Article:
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For consumer advocates, Tuesday's late-night Senate vote to overturn the so-called arbitration rule is only a battle lost, not an end to the fight.
Republicans in the upper chamber voted to kill the rule, which would have banned banks, credit card companies and other financial firms from requiring customers to settle disagreements through arbitration rather than in the courts. The mandate, which makes it impossible for consumers to band together in class-action lawsuits, often appears in the fine print in customer agreements.
The repeal comes despite the recent uproar over the inclusion of a mandatory arbitration clause by Equifax in its free-monitoring service agreement. In that case, the credit-reporting firm — which offered the service after revealing a massive data breach in early September — ended up removing the language.
"When people are cheated, they believe they have the right to go to court," said Paul Bland, executive director of Public Justice. "The next time something like Equifax happens, those Senators are going to have to own this."
If the regulation had been in effect when Equifax offered the service, the company would have been banned from using forced arbitration because credit-reporting companies were covered by the rule.
The measure would have pertained to customer agreements as of March 18, 2018. Already, similar clauses are prohibited in mortgage contracts.
Bland said his group will continue efforts to give consumers the right to their day in court for all agreements with financial institutions.
"If we don't go away and we keep telling the stories of real people who have been harmed by overreaching lenders, I think we can turn this around," he said.
Republicans' move to kill the rule came despite polls showing that a majority of Americans support it. For example, a survey done earlier this month by the American Future Fund showed that 67 percent of respondents favored preserving the rule. Broken down by party affiliation, 64 percent of Republicans, 73 percent of Democrats and 67 percent of independents supported it.
Opposition came largely from the banking industry, pitting it against consumer advocacy groups, veterans groups and Democratic lawmakers, among others. Even some conservative organizations, which typically support Republican-sponsored legislation, opposed the effort to dismantle it on the grounds that doing so takes away individual rights.
Yet in a political environment where Republicans have been able to make little headway on their agenda despite controlling both the House and Senate — i.e., failing to repeal Obamacare — this move offered a chance to prove to supporters that they can get legislation passed, Bland said.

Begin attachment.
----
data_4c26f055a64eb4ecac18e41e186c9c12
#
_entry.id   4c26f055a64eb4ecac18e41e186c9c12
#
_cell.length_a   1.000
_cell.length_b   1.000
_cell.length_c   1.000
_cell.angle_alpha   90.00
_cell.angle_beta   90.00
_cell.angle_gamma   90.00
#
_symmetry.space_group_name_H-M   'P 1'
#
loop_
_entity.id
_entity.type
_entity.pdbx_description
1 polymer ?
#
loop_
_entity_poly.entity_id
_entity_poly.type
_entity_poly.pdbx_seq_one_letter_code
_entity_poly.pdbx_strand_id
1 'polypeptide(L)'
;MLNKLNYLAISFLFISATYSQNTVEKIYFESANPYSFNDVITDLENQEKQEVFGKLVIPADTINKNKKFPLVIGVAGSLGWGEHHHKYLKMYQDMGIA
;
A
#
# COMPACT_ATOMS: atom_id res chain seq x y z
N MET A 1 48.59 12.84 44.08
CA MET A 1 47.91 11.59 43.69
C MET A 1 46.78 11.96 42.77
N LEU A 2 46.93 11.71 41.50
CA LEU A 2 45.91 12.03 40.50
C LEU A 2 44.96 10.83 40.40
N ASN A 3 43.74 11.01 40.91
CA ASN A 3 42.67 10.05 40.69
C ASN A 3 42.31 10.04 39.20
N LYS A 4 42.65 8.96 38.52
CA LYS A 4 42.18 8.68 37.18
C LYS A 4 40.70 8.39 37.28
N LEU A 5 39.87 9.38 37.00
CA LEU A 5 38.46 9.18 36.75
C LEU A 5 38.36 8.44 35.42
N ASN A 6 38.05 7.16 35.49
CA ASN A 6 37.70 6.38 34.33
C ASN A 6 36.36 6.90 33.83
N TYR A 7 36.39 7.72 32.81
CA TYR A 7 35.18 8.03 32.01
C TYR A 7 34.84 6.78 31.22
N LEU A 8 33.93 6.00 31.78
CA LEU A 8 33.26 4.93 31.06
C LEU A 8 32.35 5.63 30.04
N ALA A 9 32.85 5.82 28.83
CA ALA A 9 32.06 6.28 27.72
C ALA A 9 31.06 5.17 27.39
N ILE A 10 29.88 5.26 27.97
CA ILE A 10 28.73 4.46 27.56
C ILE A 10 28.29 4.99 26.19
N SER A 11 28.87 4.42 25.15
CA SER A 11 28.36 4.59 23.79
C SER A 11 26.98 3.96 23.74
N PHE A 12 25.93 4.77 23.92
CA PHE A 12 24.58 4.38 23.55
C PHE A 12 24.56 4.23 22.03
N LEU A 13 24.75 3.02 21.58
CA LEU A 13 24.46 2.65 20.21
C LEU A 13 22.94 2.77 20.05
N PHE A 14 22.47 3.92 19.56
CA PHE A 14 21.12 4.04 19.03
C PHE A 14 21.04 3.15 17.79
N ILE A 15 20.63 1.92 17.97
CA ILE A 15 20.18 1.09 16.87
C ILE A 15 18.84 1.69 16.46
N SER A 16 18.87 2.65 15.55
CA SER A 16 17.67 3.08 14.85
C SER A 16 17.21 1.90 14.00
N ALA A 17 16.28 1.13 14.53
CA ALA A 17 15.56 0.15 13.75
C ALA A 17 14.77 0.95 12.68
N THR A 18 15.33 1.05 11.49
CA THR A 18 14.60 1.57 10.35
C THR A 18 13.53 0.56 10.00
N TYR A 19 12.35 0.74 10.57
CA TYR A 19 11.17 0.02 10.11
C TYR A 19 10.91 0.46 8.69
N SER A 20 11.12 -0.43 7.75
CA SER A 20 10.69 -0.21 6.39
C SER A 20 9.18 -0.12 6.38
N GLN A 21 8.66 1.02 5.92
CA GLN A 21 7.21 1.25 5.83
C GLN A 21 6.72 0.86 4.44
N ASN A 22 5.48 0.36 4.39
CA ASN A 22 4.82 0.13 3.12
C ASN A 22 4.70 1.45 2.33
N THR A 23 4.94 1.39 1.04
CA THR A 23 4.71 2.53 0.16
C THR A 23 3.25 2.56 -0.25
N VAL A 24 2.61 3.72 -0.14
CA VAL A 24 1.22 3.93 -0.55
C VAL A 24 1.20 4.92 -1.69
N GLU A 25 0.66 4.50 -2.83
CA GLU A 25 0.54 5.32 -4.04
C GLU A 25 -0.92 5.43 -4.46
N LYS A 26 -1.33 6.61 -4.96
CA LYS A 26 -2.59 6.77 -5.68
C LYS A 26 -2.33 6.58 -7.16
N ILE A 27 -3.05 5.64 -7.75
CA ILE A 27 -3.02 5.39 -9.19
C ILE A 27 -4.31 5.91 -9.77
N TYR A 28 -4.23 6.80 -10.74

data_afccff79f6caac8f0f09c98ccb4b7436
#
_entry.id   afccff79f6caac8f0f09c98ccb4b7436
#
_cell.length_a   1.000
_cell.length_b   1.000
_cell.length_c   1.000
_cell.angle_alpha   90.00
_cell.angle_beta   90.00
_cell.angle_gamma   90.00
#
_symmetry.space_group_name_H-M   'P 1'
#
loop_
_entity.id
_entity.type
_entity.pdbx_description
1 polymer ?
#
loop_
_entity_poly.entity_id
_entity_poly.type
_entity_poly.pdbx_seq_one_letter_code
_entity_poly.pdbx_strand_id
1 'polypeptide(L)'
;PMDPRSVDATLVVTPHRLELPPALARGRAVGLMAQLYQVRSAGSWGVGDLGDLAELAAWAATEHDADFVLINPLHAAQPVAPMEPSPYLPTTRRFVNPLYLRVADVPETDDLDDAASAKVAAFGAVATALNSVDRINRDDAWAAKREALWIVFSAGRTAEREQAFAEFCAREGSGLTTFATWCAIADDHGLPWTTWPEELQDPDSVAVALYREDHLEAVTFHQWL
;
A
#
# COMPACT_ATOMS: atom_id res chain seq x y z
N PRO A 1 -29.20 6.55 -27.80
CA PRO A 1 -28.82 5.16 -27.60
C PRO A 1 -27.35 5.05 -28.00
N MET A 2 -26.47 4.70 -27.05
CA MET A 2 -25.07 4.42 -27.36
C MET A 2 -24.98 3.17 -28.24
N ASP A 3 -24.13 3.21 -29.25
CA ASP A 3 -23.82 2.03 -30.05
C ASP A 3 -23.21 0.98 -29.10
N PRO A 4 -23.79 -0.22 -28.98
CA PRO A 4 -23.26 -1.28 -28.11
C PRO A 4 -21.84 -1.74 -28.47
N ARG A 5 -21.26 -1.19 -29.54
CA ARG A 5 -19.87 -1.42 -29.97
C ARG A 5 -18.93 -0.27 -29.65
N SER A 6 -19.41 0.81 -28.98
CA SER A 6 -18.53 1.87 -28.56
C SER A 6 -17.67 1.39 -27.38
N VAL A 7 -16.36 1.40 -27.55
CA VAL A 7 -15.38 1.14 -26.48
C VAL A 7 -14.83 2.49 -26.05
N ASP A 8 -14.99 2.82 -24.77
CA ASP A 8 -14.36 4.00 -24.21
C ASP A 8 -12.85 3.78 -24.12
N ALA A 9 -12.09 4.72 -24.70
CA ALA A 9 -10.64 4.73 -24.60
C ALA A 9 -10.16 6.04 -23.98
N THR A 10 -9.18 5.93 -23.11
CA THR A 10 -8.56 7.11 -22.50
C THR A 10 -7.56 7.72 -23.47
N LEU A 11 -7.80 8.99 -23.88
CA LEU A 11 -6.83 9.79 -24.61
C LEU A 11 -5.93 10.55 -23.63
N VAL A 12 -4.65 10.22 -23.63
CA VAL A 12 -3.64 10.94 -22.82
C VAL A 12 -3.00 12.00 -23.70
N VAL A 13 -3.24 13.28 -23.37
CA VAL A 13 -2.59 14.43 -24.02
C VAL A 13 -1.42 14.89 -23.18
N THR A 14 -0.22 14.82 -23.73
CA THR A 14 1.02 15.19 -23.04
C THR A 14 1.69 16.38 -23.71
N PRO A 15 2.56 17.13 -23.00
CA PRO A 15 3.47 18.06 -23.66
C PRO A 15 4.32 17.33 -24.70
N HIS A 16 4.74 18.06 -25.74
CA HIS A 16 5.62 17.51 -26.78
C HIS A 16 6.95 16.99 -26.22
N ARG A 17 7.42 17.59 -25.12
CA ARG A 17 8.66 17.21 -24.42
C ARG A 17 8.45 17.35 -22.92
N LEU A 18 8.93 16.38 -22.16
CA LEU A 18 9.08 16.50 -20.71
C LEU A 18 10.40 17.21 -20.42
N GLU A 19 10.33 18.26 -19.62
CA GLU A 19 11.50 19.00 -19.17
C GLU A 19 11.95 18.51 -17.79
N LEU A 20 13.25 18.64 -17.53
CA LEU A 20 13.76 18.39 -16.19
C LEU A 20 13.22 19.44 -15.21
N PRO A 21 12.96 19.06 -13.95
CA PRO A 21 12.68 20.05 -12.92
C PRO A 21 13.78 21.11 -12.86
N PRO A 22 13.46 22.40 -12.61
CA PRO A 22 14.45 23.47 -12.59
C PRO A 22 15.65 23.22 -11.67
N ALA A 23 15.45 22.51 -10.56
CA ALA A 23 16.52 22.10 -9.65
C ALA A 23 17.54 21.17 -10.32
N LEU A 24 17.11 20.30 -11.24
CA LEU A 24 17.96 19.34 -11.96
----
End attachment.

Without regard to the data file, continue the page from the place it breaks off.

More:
"In the long run, though, this won't be good news," Bland said. "They voted on it at 10 o'clock at night when no one was paying attention. It was just a huge giveaway to large banks."
The banking industry, however, called the congressional vote a "win for consumers."
"As we and others have made clear, the rule was always going to harm consumers and not help them," said Rob Nichols, president and CEO of the American Bankers Association, in a statement.
The industry's opposition rests largely on the argument that most of the money spent on class-action litigation ends up in the pockets of trial lawyers instead of consumers.
A Treasury Department report released Monday said the rule would impose more than $500 million in additional legal defense fees on lenders and transfer $300 million to plaintiff's lawyers.
Congressional Republicans have had a bull's eye on the arbitration rule since the Consumer Financial Protection Bureau issued it July 10. The Republican-dominated House approved the resolution to overturn it on July 25. Since then, it idled in the Senate Banking Committee while Republican leaders sought to shore up support for the measure.
The repeal effort was in play due to the Congressional Review Act, which gives lawmakers 60 legislative days to overturn a new federal rule by resolution.
"We passed this resolution to protect consumers from wrongdoing, while avoiding frivolous lawsuits that will drive up costs for the millions of Americans who carry a credit card," said Senate Majority Leader Mitch McConnell, R-Kentucky, in a statement.
Next, the resolution goes to President Trump, who is expected to sign it.
Meanwhile, although consumers should read agreements with banks carefully for a possible opt-out option from mandatory arbitration, there's a good chance they won't find it.
"There are a lot of products where people don't have any choice," Bland said.